Google thinks of links as ‘editorial votes’

Published on
by Brafton Editorial
The information the content a link points toward provides, the more authority Google will give it.

Links used to be one of the best ways to get a higher search rank and better traffic for websites, but now they’re sort of a mixed bag. On one hand, they’re great for demonstrating to Google that pages are high-quality and worthy of appearing on SERPs. Conversely, one bad link can harm an entire SEO strategy, as Brafton has covered.

The fine line between good and bad links can be difficult to walk, to the point where some webmasters are actively wondering whether links between multiple websites that companies own will harm their search efforts. This week, Matt Cutts answered a question from a user concerned that localized versions of sites would be seen as unnatural if there are links going back and forth between them.

Links are votes of confidence

While the information in Cutts’ video response was mostly about ccTLDs (country code top-level domains), he did use the example of multiple sites owned by a single company, stating: “If you’ve got stuff all in one [top-level domain], like .com, and you’ve got 50 or 100 different websites, that is something where I’d be a lot more careful about linking them together.” He added, “I wouldn’t be surprised if we didn’t want to treat those links exactly the same as editorial votes.”

The meat of his argument is interesting, and so is his choice of words. First, any businesses thinking it can skirt Google’s prohibition against unnatural links by simply creating multiple websites should understand the search engine will probably see through this ruse. Pages with different TLDs that are localized for different countries are fine, but a network of link-building entities doesn’t fit in the framework of “editorial votes.”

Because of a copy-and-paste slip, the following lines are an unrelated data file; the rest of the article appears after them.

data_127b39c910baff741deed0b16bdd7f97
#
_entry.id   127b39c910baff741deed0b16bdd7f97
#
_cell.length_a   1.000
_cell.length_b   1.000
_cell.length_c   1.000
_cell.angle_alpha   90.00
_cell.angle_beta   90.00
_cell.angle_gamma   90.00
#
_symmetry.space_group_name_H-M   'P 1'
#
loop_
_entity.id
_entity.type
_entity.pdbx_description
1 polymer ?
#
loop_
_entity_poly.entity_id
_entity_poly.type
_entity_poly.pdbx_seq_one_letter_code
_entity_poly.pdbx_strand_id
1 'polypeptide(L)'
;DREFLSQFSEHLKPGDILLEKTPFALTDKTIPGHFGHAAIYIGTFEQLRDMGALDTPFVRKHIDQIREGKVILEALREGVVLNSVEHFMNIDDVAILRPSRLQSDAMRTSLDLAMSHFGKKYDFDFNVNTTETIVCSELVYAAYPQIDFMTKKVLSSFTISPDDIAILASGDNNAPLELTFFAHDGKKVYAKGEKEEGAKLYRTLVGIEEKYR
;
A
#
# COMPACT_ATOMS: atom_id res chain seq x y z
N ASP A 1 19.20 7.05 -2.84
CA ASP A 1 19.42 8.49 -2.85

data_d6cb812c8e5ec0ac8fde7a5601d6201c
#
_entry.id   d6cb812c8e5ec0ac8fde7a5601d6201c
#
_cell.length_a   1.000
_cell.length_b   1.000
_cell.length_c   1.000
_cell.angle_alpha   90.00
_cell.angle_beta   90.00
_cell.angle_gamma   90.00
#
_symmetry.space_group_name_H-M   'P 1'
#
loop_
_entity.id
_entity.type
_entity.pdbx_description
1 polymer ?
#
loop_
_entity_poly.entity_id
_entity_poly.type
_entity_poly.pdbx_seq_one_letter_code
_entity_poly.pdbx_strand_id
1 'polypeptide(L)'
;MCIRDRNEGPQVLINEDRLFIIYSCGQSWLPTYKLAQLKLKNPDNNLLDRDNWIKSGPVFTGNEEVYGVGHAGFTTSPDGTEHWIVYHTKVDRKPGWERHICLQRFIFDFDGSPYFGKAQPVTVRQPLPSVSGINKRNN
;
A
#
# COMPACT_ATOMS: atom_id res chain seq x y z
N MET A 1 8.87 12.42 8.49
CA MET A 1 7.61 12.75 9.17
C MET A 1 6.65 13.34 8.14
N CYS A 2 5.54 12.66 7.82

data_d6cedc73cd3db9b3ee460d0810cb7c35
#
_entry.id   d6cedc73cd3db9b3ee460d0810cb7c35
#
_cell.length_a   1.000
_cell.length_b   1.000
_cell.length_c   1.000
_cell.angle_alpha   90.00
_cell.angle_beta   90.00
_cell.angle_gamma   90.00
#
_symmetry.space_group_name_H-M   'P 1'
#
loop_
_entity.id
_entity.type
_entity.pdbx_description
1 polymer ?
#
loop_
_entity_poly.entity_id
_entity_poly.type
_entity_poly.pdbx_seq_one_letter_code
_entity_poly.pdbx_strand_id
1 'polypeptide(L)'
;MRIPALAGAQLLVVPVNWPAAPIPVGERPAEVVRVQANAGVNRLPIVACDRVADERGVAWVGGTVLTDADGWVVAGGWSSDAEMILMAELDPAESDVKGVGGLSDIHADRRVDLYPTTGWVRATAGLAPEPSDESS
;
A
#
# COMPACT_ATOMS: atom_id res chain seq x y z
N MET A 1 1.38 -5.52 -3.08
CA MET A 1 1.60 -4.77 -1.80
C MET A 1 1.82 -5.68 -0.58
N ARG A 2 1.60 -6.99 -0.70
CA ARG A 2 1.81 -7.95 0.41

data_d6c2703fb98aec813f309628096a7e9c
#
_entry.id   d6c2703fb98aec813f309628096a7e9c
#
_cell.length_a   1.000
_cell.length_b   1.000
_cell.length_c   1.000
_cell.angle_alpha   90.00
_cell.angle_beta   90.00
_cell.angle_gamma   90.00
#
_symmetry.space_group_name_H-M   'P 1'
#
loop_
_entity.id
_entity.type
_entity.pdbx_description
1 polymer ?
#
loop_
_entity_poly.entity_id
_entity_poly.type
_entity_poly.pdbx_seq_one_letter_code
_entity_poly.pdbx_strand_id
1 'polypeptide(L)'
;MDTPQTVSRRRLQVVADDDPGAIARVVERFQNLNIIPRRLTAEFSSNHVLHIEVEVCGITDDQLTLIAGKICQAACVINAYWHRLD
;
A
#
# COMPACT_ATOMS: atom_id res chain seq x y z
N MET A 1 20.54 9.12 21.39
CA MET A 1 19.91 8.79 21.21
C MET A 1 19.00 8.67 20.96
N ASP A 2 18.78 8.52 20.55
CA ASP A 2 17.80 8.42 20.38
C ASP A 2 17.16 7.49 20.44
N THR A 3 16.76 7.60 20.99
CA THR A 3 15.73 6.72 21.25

Demonstrating plausible value

The concept of editorial votes is simple: When a writer, editor or aggregator thinks that something contains enough valid information that it offers context, additional data or a worthwhile citation, she will link it in her own content. This is how businesses should ultimately look at links. When they’re accumulated properly and used the way Google intends, they’re markers of great content. The fewer tricks companies try to play with their content marketing link strategies, the more authority Google will give to their blogs, news posts and promotional pages.

Want to learn more? Check out some related Brafton content:

Matt Cutts: Links are not dead (yet?)
Simple breadcrumb navigation helps Google crawl sites
Matt Cutts: Tidy websites hold onto their rank 

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